II. LEGAL STANDARDS

         A. Summary Judgment

         Summary judgment should be granted “if the movant shows that there is no genuine dispute as to any material fact and the movant is entitled to judgment as a matter of law.” Fed.R.Civ.P. 56(a). A fact is “material” if proof of its existence or non-existence would affect the disposition of the case under the applicable law. See Anderson v. Liberty Lobby Inc., 477 U.S. 242, 248-49 (1986). A genuine question of material fact exists where, after reviewing the record as a whole, the court finds that a reasonable jury could return a verdict for the nonmoving party. See Newport News Holdings Corp. v. Virtual City Vision, 650 F.3d 423, 434 (4th Cir. 2011). In ruling on a motion for summary judgment, a court must view the evidence in the light most favorable to the non-moving party. Perini Corp. v. Perini Constr., Inc., 915 F.2d 121, 123-24 (4th Cir. 1990). The nonmoving party may not oppose a motion for summary judgment with mere allegations or denial of the movant's pleading, but instead must “set forth specific facts” demonstrating a genuine issue for trial. Fed.R.Civ.P. 56(e); see also Celotex Corp. v. Catrett, 477 U.S. 317, 324 (1986); Anderson, 477 U.S. at 252; Shealy v. Winston, 929 F.2d 1009, 1012 (4th Cir. 1991). All that is required is that “sufficient evidence supporting the claimed factual dispute be shown to require a jury or judge to resolve the parties' differing versions of the truth at trial.” Anderson, 477 U.S. at 249.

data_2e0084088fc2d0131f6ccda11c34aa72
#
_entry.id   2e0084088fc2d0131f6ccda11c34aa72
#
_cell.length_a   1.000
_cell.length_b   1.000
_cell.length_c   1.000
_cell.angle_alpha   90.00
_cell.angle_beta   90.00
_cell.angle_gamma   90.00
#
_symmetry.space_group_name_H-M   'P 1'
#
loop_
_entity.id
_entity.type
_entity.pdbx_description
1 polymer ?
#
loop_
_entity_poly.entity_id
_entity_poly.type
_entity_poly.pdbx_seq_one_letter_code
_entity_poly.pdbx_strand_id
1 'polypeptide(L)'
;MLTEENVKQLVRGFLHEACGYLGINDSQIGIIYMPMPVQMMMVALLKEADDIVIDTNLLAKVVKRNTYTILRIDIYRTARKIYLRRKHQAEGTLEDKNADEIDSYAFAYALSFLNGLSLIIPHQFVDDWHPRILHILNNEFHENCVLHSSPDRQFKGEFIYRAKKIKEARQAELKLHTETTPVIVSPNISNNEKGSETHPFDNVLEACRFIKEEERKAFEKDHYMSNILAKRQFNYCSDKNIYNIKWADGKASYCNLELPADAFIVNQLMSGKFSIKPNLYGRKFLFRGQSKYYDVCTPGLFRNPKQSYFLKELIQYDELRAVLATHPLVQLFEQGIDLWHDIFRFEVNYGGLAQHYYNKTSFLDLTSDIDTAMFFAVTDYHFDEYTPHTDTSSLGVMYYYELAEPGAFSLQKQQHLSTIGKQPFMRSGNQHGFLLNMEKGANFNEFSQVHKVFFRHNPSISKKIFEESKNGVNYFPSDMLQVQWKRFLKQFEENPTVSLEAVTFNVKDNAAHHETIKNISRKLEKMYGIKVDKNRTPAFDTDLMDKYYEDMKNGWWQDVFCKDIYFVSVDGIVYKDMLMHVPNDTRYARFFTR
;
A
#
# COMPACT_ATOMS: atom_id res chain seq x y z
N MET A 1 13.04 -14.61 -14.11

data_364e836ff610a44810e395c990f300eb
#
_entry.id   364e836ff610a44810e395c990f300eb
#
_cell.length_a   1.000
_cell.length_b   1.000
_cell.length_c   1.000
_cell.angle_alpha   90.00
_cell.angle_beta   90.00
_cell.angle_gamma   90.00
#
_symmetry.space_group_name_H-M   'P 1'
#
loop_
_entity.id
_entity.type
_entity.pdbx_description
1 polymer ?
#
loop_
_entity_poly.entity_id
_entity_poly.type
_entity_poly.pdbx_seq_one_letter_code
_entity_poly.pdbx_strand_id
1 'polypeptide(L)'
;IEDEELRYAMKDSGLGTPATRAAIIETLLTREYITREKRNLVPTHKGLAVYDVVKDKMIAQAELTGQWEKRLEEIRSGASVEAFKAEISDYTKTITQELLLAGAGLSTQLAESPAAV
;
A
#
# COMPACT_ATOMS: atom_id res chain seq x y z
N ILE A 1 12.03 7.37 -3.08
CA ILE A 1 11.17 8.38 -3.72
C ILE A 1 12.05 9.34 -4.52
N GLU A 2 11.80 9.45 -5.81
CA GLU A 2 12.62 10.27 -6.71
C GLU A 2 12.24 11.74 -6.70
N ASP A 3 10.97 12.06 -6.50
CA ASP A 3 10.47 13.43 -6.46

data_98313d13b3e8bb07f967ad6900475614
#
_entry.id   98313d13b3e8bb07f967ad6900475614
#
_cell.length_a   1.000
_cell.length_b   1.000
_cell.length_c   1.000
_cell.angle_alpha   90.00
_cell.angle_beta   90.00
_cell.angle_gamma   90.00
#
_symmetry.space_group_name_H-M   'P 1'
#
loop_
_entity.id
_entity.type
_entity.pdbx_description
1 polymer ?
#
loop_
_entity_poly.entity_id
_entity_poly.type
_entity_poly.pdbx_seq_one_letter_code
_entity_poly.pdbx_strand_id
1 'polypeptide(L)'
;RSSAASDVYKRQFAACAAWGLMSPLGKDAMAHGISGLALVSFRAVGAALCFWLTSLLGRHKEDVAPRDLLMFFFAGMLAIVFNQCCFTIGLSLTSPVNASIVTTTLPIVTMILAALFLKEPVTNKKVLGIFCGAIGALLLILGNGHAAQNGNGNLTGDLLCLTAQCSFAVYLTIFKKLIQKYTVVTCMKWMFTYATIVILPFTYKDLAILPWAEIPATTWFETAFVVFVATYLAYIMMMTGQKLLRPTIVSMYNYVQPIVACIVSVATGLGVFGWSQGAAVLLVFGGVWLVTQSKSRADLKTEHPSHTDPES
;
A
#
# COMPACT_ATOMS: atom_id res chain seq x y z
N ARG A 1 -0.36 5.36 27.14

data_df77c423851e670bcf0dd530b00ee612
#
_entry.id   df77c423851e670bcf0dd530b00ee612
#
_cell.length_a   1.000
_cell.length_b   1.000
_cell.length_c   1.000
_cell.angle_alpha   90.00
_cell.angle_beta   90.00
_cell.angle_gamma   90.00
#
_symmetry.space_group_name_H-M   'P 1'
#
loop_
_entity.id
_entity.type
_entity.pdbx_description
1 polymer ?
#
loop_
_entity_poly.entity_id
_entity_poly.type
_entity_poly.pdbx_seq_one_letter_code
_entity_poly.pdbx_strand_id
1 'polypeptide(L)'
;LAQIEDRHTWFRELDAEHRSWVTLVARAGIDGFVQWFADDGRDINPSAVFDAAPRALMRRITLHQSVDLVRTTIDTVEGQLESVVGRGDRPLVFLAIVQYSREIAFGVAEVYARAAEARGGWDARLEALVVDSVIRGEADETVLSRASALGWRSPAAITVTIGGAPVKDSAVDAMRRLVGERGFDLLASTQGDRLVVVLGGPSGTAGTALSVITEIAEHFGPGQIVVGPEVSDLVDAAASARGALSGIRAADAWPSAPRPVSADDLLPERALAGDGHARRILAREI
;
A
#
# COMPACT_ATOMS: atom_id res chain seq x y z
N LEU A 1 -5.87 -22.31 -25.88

B. Premises Liability

         To assert liability based on a negligence claim in South Carolina, a plaintiff must show that (1) defendant owed a duty of care; (2) defendant breached this duty by a negligent act or omission; (3) defendant's breach was the proximate cause of plaintiff's injuries; and (4) plaintiff suffered injury or damages. Dorrell v. S.C. DOT, 605 S.E.2d 12, 15 (S.C. 2004) (citation omitted). “Whether the law recognizes a particular duty is an issue of law to be determined by the court.” Jackson v. Swordfish Inv., L.L.C., 620 S.E.2d 54, 56 (S.C. 2005) (citation omitted).